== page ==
Idaho community rallies around targeted refugee business

Jul 25th, 2017 | By | Category: Business Features

By Kristin Rodine/Idaho Statesman

BOISE, Idaho (AP) — What a difference a community makes.

When Salam Bunyan of Boise arrived at his Middle Eastern restaurant one morning last week, he was met by hateful graffiti featuring a swastika and the word “rapeugees.” The chalk message quickly hit local news sites.

Days later, when Bunyan arrived for The Goodness Land’s 11:30 a.m. opening, he found a young mother sitting in front of the restaurant’s door, writing “Unity” on the sidewalk in big, colorful letters.

“I’m fighting chalk with chalk,” Crystal Rose said while continuing her effort as her 5-year-old daughter, Ember, played nearby.

Customers and camera crews converged on Bunyan’s eatery for Friday’s lunch hour, passing and praising Rose’s artwork. One man, Scott Luke, dropped to his knees to add, in chalk, “God is love. We love you! We stand with you!” Another man sang “Give Peace a Chance” as he walked by.

Bunyan, too busy serving customers to stop for a full interview, said Rose’s artwork was a happy surprise. The positive message is totally in keeping with his overall experience in the Treasure Valley since he arrived as an Iraqi refugee in 2008, he said.

“This is something not new for Boise residents,” he said among a crush of well-wishers. “Always they help. That’s the beautiful thing about Boise. I love Boise.”

Bunyan’s restaurant was among a number of refugee-owned businesses displaced when fire gutted the Boise International Market in September 2015. It reopened in its new spot in late May 2016. Bunyan said at the time he felt like the full community had his back as he worked to regain his dream.

He still feels that way, he said Friday, basking in his customers’ affection.

Some people who showed up at The Goodness Land for shawarma and other fare Friday are regulars. Others came specifically to show solidarity by buying Bunyan’s food.

Luke and his wife, Anna, were there for the first time. Anna Luke sampled Bunyan’s food at a soccer clinic for refugees last year and loved it, but forgot the name of the restaurant, she said.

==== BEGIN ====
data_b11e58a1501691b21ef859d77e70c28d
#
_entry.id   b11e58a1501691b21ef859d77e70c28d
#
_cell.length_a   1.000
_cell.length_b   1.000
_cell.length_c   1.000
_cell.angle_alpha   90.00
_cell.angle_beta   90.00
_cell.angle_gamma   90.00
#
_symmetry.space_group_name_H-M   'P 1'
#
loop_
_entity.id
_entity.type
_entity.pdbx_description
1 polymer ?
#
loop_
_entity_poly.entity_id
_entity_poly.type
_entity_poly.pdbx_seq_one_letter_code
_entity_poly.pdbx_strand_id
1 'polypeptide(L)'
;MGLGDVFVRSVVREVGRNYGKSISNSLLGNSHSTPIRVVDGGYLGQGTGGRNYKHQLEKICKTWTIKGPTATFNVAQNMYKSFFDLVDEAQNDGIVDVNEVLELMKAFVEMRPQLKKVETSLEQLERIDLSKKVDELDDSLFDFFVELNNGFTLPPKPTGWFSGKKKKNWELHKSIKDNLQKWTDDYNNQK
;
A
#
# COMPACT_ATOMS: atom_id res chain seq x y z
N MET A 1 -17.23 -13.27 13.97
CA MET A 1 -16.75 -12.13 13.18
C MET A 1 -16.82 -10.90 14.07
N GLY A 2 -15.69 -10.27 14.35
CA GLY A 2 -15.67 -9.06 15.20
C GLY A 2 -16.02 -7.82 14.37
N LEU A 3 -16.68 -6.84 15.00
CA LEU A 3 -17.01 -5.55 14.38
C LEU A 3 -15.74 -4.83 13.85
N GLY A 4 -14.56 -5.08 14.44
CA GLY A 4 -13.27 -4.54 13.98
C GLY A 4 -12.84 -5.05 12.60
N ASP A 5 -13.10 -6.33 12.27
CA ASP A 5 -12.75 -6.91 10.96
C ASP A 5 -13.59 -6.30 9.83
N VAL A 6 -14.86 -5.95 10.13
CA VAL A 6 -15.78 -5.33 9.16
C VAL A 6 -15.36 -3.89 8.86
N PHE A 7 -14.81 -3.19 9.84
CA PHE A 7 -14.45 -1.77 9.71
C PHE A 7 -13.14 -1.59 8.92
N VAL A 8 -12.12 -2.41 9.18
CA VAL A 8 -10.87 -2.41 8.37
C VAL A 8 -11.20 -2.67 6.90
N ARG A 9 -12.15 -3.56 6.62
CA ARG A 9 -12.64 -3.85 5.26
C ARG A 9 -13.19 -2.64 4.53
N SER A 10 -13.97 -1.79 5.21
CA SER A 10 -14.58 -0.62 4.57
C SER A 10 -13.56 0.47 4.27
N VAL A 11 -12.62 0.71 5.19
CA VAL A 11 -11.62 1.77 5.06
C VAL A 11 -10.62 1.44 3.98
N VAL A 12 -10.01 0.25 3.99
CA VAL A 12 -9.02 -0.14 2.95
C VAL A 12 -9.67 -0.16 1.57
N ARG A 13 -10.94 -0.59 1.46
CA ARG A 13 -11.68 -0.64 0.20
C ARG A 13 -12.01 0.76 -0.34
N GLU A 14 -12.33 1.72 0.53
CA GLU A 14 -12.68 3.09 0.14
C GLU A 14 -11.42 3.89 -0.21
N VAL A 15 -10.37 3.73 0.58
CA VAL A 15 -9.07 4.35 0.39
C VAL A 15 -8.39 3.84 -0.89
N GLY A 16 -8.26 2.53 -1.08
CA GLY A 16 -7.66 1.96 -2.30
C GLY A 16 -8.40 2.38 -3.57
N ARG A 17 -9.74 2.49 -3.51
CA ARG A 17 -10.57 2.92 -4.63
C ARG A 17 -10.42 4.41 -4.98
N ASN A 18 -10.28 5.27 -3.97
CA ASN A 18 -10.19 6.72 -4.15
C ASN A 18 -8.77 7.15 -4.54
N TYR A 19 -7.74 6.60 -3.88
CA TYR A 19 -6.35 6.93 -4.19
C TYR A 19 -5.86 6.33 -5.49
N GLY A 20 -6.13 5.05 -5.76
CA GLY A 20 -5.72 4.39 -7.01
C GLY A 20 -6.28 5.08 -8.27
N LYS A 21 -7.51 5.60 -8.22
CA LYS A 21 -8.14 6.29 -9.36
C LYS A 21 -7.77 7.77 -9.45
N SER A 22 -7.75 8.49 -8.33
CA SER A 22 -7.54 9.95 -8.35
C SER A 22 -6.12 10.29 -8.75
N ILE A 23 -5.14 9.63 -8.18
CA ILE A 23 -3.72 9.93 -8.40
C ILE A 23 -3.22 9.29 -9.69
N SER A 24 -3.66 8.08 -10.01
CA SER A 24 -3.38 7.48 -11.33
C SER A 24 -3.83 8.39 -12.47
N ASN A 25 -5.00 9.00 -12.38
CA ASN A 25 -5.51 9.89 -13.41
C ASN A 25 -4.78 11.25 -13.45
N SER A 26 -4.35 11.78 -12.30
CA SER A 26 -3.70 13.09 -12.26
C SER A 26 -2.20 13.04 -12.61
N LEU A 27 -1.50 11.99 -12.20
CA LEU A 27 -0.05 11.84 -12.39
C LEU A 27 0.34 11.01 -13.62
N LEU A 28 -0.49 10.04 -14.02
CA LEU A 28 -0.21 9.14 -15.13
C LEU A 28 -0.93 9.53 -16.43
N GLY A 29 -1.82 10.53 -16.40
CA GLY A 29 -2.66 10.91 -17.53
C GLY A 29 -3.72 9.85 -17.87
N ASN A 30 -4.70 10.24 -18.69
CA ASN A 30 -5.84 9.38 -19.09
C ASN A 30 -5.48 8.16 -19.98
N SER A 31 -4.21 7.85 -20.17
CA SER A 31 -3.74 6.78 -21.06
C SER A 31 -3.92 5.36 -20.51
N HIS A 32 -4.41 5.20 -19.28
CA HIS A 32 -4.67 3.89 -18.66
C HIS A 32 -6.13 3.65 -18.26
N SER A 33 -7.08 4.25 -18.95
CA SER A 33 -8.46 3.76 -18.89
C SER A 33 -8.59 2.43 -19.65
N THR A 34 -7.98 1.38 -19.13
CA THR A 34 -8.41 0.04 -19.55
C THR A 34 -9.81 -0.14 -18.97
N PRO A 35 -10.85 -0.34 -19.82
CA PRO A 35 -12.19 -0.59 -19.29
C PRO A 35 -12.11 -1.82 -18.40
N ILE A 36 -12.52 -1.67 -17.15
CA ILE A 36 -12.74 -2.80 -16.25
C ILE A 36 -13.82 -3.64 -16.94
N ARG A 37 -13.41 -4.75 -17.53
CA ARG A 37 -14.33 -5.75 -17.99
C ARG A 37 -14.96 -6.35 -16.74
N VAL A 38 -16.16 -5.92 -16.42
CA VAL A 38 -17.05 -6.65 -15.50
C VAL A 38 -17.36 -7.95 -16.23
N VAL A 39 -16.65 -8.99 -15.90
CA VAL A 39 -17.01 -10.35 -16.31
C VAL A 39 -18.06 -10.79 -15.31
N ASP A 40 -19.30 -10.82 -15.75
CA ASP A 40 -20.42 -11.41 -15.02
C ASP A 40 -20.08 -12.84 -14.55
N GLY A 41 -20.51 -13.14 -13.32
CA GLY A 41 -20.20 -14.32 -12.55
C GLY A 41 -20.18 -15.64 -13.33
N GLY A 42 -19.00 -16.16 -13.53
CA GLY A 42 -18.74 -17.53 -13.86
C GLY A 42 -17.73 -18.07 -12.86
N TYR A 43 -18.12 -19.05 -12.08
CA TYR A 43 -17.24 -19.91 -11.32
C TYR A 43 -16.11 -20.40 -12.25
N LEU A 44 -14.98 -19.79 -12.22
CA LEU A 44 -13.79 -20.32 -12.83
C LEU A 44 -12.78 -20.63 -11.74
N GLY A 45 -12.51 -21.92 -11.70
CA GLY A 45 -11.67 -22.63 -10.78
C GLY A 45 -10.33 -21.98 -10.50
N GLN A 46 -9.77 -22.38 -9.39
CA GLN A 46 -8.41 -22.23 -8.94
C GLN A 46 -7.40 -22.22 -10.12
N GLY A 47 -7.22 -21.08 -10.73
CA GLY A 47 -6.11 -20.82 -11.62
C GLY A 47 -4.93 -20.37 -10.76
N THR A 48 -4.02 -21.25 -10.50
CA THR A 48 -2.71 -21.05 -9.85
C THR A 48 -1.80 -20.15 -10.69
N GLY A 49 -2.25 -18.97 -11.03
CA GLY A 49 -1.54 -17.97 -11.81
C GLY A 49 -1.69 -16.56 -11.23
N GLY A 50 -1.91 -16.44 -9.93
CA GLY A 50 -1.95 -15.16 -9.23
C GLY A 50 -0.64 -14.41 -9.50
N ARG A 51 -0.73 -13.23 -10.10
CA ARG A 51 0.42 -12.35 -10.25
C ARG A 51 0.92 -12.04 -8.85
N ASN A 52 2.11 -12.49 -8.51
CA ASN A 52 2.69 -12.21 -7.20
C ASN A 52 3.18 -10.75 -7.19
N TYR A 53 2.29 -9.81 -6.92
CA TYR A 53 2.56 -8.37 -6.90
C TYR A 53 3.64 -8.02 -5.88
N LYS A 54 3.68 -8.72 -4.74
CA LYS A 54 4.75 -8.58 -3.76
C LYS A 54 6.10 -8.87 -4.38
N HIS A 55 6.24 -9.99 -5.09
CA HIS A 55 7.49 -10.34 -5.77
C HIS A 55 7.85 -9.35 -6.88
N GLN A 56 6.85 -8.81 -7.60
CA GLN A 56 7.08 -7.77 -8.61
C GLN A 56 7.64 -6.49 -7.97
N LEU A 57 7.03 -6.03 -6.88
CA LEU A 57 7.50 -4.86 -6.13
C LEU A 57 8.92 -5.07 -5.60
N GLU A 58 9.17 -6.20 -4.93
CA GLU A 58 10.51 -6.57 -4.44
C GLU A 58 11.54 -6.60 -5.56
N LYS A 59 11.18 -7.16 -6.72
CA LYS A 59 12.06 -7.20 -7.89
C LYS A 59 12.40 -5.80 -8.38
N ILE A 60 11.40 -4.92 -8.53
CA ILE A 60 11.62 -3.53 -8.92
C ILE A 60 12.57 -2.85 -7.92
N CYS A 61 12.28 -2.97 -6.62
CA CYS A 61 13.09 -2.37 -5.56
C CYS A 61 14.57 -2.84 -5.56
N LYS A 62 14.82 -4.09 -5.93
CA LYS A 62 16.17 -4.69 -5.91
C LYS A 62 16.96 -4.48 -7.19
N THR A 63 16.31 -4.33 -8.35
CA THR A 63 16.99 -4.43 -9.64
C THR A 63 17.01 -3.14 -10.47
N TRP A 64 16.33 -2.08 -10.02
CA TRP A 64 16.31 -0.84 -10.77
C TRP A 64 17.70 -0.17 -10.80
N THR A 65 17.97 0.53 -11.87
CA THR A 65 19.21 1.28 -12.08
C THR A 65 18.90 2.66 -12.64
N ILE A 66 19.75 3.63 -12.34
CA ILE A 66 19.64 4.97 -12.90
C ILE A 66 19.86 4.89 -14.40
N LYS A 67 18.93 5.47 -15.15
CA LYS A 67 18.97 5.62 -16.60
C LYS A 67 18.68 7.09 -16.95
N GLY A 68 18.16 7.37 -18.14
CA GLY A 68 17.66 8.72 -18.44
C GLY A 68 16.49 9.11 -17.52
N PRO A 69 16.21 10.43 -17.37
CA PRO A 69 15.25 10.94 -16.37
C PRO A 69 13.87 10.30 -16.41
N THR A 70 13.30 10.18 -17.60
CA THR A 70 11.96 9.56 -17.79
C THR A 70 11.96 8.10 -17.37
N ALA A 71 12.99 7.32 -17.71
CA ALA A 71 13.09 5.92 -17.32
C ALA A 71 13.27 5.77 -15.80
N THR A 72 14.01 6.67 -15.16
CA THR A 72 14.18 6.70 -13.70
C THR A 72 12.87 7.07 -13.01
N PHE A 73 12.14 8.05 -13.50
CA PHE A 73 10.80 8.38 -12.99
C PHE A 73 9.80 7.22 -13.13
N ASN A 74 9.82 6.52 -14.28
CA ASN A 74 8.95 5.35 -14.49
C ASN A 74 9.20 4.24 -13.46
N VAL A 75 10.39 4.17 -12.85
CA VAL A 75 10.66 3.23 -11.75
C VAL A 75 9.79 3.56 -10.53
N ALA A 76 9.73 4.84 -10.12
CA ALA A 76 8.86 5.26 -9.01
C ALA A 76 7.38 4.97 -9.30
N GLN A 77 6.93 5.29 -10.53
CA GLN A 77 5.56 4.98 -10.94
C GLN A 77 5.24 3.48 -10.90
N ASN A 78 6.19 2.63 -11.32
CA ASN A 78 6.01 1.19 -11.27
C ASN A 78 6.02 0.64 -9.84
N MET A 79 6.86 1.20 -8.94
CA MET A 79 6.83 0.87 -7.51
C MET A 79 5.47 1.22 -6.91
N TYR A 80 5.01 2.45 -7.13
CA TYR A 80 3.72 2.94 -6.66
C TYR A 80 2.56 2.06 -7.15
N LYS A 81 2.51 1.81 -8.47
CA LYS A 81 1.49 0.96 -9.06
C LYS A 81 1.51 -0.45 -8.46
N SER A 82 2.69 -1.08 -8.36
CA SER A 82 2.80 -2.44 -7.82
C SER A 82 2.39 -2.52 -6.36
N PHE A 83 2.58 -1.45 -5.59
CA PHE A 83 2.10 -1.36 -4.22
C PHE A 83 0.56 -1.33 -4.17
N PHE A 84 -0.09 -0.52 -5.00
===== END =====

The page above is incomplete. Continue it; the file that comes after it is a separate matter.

So the malicious graffiti artist, now sought by police, unintentionally did her a favor, she said.

“Now we know where it is,” she said. “Now, we’ll be regulars.”

The initial message, scrawled on the sidewalk by a young white man around 10 p.m. last Tuesday, featured an arrow pointing to the restaurant door with the words “rapeugees shop here.” Bunyan’s surveillance cameras captured the man’s image, and Boise police circulated the video last week in hopes of catching the culprit.

The video brought tips from the public, but no arrest as of last Friday afternoon, police said.

Detectives are investigating the incident as malicious harassment — Idaho’s hate crime law — based on a person’s race, color, nationality or religion. It is unclear whether it could be related to earlier race-themed vandalism at the Anne Frank Human Rights Memorial or any other incidents, police said.

News of the hateful graffiti was the first message Rose saw on Facebook last Friday morning. A new resident of the neighborhood, she had never visited Bunyan’s restaurant until the day when she sat on a hot sidewalk crafting her chalk art.

“I couldn’t sit by and watch this happen,” she said, inviting others to grab a piece of chalk — she brought plenty — and join her.

“I think everybody just needs to rally around this guy and show him what Boise is about, and that’s about love and unity and just acceptance here.”

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